My research projects have been supported by Gates Foundation, AIChE, and 13 governmental funding agencies (26 grants), and I have secured >$10M ($38M for the teams since 2012). These projects and my prior efforts have resulted in 92 publications (81 as the PI), 188 invited talks, 170 contributed conference presentations, and 10 patents. My achievements have also been recognized with many awards, including a Langer Prize for Innovation and Entrepreneurial Excellence, a B&B Daniel I.C. Wang Award, an NSF CAREER award, an ONR Young Investigator Award, etc. I have been organizing many international conferences as a co-chair. I have also served as a reviewer, editor-in-chief of New Biotechnology, editor for 8 journals, or editorial member for 6 journals, including Nature/Science/Cell journals and PNAS. Notably, my global leadership efforts include 1) my role as an EBRC Council Member to provide the vision to address national and global needs through synthetic biology and 2) my service to SynBYSS as the Chair to provide a weekly, virtual, and multi-year forum where a global thought leader gives an opening 5 min talk, followed by a 45 min, rising star’s talk, for >1,000 global audiences.

Sunghee (Estelle) Park PhD

Weldon School of Biomedical Engineering

Purdue University

Dr. Estelle Park is an Assistant Professor in the Weldon School of Biomedical Engineering at Purdue University. Dr. Park’s lab leads pioneering research at the intersection of stem cell biology and tissue engineering. Drawing upon recent advances in stem cell research, Dr. Park's research focuses on the development of human adult stem cell and pluripotent stem cell-derived organoid model systems. These sophisticated in vitro models faithfully recapitulate the developmental trajectories of human organs, resulting in complex multicellular tissue constructs that closely mimic the structure and function of living organs. Simultaneously, her lab explores the capabilities of organ-on-a-chip technology to engineer tissue constructs that emulate human organs with an unprecedented level of tissue complexity. Her laboratory is interested in integrating these two innovative methodologies and developing organoids-on-chips to elucidate the biochemical and biomechanical cues that govern tissue morphogenesis and maturation during development, and to identify biomarkers involved in this process for testing potential therapeutic targets in regenerative medicine.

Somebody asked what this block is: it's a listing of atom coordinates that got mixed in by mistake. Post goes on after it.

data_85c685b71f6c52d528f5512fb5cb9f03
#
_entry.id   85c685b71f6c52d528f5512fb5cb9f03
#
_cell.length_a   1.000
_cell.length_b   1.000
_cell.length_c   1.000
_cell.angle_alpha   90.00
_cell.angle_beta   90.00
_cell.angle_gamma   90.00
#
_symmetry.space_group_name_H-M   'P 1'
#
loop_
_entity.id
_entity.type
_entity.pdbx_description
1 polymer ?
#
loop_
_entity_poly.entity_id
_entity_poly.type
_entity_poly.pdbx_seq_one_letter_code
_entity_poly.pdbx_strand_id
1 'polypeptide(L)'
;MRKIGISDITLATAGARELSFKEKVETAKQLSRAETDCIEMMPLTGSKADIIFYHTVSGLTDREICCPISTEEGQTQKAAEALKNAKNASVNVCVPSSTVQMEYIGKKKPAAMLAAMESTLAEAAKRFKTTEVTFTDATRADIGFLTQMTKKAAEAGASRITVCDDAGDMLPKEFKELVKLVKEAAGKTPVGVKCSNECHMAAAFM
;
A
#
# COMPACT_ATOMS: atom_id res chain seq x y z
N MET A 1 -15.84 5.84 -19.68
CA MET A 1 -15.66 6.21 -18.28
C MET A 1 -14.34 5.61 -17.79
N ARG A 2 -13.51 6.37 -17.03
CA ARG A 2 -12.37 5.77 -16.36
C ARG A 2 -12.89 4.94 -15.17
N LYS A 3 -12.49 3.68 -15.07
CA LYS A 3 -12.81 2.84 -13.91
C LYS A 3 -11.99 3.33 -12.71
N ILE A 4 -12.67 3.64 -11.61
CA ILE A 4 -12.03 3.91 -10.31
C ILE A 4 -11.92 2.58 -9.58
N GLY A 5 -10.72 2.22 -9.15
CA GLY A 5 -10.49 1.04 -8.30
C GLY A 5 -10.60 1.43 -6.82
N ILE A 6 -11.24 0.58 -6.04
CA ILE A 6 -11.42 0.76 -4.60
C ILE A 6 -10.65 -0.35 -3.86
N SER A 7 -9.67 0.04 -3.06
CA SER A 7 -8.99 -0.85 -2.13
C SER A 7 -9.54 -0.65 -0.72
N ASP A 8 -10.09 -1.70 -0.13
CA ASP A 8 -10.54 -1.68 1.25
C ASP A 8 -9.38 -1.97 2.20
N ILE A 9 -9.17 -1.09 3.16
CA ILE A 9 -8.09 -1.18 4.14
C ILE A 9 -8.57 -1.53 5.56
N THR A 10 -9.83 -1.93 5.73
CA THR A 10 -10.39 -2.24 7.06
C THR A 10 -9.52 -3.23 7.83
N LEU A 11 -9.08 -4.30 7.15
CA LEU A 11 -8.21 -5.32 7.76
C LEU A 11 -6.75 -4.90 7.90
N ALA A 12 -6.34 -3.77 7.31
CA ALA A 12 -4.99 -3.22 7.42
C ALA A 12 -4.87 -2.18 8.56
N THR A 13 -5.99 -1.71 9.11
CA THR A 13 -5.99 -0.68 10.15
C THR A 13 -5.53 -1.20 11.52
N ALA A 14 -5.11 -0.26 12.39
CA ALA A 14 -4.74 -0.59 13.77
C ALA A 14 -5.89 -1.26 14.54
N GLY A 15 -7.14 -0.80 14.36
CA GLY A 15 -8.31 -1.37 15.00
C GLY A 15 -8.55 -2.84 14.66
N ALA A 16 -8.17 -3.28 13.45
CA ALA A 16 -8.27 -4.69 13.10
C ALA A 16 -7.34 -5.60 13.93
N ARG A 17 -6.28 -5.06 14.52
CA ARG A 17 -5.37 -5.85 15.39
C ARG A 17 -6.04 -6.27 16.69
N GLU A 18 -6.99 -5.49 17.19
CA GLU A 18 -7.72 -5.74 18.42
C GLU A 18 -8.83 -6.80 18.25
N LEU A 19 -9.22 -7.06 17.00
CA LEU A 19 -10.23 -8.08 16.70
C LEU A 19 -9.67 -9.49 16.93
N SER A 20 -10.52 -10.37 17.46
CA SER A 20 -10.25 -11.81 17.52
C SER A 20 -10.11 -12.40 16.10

Eunsu Park PhD

Department of Neurosurgery

The University of Texas Health Science Center at Houston